WPTV’s Tania Rogers stopped by yesterday to interview local teacher Joanne Baseman who for many years has welcomed Holocaust Survivors into her classroom to share their stories with her students. For her efforts, she’s receiving the Inaugural Never Again Award in Memory of Vivienne Felberman Ivry z”l, at this Wed’s 3rd Annual Never Again Holocaust Survivors Benefit. Watch the story by clicking this link: https://www.wptv.com/news/region-c-palm-beach-county/west-palm-beach/woman-honored-for-giving-holocaust-survivors-a-voice

WEST PALM BEACH, Fla. — Holocaust survivors are sharing their stories in a classroom setting.

Joanne Baseman is a retired elementary school teacher. She taught for 30 years.

“Instead of having just paper and pencil, we brought people in,” she said.

Making history in the textbooks come to life for her students.

“They sat, they talked, they explained what had happened to them, and the children had questions,” Basemen said. “And then once COVID-19 hit, we were able to have the survivors zoom.”

JFS provides services for Holocaust survivors. Marc Hopin is the CEO for JFS.

“Our agency and our sister agency in Boca Raton, we work with about 900 survivors,” said Hopin. “And there’s probably a few hundred more that are in Palm Beach County that we are not aware of. ”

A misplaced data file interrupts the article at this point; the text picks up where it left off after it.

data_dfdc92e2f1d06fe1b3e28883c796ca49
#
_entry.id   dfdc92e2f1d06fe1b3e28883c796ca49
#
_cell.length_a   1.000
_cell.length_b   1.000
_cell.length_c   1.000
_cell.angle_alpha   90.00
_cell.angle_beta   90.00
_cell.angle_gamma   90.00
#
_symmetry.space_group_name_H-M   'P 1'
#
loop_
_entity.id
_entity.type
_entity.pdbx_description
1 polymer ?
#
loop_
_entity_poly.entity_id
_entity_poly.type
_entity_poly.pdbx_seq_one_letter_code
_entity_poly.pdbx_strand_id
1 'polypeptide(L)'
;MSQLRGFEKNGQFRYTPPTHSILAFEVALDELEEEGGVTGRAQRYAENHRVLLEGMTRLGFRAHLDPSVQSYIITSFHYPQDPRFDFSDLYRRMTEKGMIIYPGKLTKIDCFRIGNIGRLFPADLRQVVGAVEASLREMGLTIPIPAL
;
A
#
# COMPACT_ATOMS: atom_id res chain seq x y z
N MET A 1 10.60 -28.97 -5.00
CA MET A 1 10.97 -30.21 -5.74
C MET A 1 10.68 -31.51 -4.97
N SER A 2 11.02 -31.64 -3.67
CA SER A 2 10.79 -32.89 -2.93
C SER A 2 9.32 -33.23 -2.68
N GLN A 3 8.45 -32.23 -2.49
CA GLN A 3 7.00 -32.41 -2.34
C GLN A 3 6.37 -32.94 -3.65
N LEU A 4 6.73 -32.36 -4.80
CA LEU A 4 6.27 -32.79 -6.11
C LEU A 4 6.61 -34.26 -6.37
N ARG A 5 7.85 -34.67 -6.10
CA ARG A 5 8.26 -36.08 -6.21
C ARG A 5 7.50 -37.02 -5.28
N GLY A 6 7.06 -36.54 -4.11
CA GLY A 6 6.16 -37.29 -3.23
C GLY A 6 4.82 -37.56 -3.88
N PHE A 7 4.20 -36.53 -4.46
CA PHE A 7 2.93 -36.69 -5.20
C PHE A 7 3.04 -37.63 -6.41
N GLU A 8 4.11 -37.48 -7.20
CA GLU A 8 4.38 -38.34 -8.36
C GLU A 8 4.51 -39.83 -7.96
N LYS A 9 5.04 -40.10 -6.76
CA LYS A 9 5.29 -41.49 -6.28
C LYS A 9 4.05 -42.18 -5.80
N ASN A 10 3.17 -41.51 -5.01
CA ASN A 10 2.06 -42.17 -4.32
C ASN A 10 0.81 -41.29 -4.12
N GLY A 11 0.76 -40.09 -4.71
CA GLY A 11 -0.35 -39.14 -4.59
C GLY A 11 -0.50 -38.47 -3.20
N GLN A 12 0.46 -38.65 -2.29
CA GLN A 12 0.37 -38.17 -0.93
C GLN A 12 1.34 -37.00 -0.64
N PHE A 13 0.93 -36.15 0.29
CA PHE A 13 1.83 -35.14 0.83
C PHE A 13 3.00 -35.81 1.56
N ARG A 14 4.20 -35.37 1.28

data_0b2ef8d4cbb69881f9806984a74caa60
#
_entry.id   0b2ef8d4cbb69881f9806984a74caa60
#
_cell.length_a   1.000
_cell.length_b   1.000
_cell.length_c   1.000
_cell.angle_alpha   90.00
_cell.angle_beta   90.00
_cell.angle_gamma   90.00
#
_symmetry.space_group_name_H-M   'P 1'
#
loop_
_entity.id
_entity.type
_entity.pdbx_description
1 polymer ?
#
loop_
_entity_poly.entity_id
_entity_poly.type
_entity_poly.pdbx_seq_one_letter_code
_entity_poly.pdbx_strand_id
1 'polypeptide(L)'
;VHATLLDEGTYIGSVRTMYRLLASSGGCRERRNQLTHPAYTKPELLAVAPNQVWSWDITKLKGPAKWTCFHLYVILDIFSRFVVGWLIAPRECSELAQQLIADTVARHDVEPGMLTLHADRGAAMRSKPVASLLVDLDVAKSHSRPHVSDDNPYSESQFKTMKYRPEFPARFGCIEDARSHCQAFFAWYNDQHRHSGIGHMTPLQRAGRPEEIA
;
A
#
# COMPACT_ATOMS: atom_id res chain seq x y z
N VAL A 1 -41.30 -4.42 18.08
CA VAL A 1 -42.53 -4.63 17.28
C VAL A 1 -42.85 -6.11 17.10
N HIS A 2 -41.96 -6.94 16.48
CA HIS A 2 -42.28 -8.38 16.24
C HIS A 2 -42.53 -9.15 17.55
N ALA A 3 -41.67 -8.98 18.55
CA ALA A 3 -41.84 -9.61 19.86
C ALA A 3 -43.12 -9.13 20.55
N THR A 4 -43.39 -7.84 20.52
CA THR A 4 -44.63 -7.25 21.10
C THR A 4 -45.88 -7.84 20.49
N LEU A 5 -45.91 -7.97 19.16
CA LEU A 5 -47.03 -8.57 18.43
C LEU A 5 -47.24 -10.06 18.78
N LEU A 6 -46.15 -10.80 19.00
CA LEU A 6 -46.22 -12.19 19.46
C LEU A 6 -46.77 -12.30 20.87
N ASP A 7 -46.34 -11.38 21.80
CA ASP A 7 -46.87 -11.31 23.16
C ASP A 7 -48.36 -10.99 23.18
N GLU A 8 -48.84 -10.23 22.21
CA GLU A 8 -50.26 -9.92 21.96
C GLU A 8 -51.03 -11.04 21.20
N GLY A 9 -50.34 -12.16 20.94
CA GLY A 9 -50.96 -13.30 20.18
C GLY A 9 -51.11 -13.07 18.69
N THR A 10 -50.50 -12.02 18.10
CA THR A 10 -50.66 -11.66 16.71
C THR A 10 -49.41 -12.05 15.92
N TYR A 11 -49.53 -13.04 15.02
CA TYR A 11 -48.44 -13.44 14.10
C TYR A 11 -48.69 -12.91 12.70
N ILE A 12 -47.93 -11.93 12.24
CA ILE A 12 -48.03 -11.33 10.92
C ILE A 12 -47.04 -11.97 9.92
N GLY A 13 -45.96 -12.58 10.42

Claims Conference who is quite the expert on these things told WPTV that there’s approximately 10,000 in Florida with a bulk of those living in South Florida.

Claims Conference said there’s about 70,000 living in the United States.

“In fact many survivors, when they are younger, they don’t want to talk about their experience, they just want the help,” Baseman. “But they are getting older and they realize that they are not going to be with us for much longer. That’s a lot of times when they say if I don’t tell my story now, I’m never going to get the opportunity to share.”

Baseman retired from teaching in 2018. But her mission continues.

“I think for me as a Jewish woman it’s very important that we continue the story. I think that it’s not only for the Jewish community, for people of color, it’s for all different kinds of people who don’t have what they should have.,” said Baseman. “And I think that we need to teach tolerance within our community and if we start really young, then hopefully that’s how our children grow up.”

For assistance for Holocaust survivors, please contact JFS at 561-684-1991.

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